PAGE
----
Review: Doomed: The Untold Story of Roger Corman's The Fantastic Four
PLOT: A warts-and-all look back at the production and fallout of Roger Corman's THE FANTASTIC FOUR, a cheaply-made superhero film that has still never been officially released thanks to corporate giant Marvel.
REVIEW: Any fanboy worth his salt knows the story, at least partially, of the 1994 FANTASTIC FOUR movie that was never released. Made on a shoestring budget by shlock king Roger Corman and German production company Constantin Film, the film is one of the highest profile titles never officially distributed. You can watch it on YouTube, I think, and its trailers have been giggled at by millions of geeks over the years. But what was the deal with this movie, really? Why wasn't it released? Who thought it would work to begin with? Was it ever meant to be seen at all?
DOOMED: THE UNTOLD STORY OF ROGER CORMAN'S THE FANTASTIC FOUR clears up almost all of these questions, efficiently and entertainingly. It's mostly a "talking heads" documentary but the stories are so compelling - especially if you're a fan of A) superhero movies, B) legendary Hollywood disasters - that it'll keep you hooked throughout its perfectly reasonably 84 minute runtime. Almost every principal involved with the film is interviewed here (although Roger Corman notably only shows up once or twice), so you get all necessary perspectives. Mark Sikes, who was a casting director on the Corman film, is one of the executive producers and main interview subjects of the documentary, so there's never any doubt we're getting the full scoop. From the costumes to the art direction to the music to the special effects, everything is covered. If you wanted a thorough examination of what went down with this cheapo wannabe blockbuster, DOOMED will give you your fill and then some.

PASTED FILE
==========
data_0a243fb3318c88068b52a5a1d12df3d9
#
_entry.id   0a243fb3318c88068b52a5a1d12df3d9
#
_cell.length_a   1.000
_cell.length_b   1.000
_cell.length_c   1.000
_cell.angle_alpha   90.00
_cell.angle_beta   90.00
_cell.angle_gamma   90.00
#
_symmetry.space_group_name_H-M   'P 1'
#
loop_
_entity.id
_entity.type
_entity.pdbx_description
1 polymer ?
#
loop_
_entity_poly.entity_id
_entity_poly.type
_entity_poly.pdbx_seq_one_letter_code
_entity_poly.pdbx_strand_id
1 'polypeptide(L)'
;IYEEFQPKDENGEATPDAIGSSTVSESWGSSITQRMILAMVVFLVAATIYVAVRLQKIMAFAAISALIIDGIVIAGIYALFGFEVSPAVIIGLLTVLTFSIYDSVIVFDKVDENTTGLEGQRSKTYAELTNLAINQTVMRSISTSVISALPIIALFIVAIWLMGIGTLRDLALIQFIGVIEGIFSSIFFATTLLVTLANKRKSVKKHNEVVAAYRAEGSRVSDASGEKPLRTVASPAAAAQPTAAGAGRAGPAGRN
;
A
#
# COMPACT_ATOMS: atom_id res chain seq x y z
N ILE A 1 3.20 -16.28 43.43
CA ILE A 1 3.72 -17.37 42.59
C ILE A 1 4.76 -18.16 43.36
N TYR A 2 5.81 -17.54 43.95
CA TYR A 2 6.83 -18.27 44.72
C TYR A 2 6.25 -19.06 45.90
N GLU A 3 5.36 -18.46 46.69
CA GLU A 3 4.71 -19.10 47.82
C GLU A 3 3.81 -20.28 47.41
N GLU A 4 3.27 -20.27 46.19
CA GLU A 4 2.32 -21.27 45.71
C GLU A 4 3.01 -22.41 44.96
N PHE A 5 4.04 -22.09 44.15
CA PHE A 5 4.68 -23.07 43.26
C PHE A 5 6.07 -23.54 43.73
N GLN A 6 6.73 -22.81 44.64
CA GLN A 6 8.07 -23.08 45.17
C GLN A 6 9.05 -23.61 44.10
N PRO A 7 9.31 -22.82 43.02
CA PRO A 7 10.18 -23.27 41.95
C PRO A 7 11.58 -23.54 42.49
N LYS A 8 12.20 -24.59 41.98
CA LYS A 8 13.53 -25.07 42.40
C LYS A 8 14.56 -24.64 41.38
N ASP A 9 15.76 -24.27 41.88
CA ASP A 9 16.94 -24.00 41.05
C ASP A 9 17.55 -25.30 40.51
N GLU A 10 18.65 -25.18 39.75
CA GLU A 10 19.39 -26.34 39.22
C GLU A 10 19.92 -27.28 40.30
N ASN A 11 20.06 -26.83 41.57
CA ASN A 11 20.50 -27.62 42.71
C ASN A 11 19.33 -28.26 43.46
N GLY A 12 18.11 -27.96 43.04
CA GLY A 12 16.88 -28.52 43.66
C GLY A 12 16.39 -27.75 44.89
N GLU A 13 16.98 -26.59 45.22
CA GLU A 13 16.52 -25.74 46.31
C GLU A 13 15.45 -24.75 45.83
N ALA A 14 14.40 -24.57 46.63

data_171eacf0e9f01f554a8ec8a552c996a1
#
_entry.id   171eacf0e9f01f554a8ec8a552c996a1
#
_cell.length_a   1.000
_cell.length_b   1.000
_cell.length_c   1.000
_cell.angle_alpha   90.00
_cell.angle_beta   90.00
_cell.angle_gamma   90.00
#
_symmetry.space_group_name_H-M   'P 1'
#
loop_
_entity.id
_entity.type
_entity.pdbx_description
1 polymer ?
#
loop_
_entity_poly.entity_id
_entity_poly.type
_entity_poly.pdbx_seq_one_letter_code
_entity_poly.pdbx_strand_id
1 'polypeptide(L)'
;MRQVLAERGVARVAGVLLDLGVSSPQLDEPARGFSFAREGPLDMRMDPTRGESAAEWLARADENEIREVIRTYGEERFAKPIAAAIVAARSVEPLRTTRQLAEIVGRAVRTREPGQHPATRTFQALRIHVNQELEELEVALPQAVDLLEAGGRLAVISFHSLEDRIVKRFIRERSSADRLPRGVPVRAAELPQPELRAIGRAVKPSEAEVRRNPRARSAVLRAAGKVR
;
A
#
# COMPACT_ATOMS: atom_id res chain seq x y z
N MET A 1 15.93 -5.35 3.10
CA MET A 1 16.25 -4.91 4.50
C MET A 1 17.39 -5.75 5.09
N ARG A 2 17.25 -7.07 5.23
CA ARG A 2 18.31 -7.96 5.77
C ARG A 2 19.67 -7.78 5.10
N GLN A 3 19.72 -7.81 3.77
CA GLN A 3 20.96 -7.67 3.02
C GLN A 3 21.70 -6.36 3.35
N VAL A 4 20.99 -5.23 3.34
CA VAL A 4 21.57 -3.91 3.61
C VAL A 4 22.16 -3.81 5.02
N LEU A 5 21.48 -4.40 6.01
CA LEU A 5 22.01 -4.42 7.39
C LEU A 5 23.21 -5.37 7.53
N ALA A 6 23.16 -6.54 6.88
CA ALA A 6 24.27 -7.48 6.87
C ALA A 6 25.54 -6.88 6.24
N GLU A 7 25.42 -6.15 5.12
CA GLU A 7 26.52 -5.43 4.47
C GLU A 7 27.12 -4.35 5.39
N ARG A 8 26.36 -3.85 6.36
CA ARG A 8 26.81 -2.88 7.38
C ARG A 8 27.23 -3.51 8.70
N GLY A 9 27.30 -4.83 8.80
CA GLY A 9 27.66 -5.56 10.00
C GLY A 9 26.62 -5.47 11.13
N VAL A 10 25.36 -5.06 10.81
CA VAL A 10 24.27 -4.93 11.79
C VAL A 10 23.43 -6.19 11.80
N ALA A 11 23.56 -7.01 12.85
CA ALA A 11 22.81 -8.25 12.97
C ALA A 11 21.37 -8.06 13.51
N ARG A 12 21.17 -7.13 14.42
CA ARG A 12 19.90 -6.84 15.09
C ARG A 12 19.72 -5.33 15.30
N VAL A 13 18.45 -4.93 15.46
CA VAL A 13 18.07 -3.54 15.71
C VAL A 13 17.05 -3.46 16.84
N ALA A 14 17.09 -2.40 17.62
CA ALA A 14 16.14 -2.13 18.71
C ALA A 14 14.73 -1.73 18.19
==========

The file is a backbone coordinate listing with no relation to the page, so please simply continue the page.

The doc looks back at the unlikely collaboration between Corman, who up until that point had not made a movie as "big" as FANTASTIC FOUR before, and Constantin, which was run by a man named Bernd Eichinger, who had purchased the rights for Fantastic Four from Marvel rather cheaply. Under pressure to make a movie by a certain point, lest he lose the rights, Eichinger sprang the film into production swiftly, knowing full well that it might not be as polished as a movie of such status should be. (Whether or not he ultimately knew this movie was never going to be seen is still seemingly up for debate.) The production was shot in a rat-infested, condemned barn owned by Corman, using many of the same sets as his infamous JURASSIC PARK ripoff CARNOSAUR. The cast consisted of Alex Hyde-White (Reed Richards), Rebecca Staab (Sue Storm), Jay Underwood (Johnny Storm), Michael Bailey Smith (Ben Grimm) and Joseph Culp (Dr. Doom) - not A-listers but still respectable character actors at the time. Music video director Oley Sassone was at the helm of the project, which shot for a measly 21 days. Listening to the actors tell it, they knew they were making something rough, but there was enough heart and soul there that they had no reason to suspect their movie would become a liability for Marvel before ultimately becoming a punchline.
To everyone's credit, there isn't a whole lot of bitterness on display; more sad acceptance than anything else. The actors talk of the events with a sort of wistful disbelief, as if these are stories they've told many times before and they'll tell many times again. The director has a slightly edgier recollection, but he too comes off as more bemused than angry, as if he still can't believe this went down. Perhaps unsurprisingly, there is some resentment leveled at Stan Lee, who by all accounts was a frequent visitor to the set and a cheerleader for the film... until later, when he publicly dismissed it as a project not worth caring about. (It was the last Marvel movie to be made that they didn't have any control over.) Marvel Studios CEO Avi Arad's name is also brought up in negative terms, as it seems he was one of the architects of ensuring Corman's FANTASTIC FOUR would never see the light of day. (The story goes that Marvel was already planning on making a big-budget FANTASTIC FOUR film with 20th Century Fox, hence didn't want to sully the title's reputation with this cruddy little production.)
Director Marty Langford keeps the doc moving along very well, with nary a bump in the road. Lots of fun tidbits you may never have heard before will be discovered (Mark Ruffalo auditioned to play Dr. Doom!; Troma Entertainment was initially approached to produce the film!), and even though no one in his right mind will ever actually think THE FANTASTIC FOUR is a good-looking movie, the fondness the filmmakers appear to have for it, and each other, is rather touching. When you realize how much effort was put into the making and early promotion of the film (the actors paid money out of their own pockets in many cases), you can't help but have respect for such a labor of love, despite the final product being, well, unsatisfactory. Even grade-Z movies deserve to be loved, and DOOMED quite expertly shines a light on one such case.
|Extra Tidbit:||DOOMED is now available on VOD.|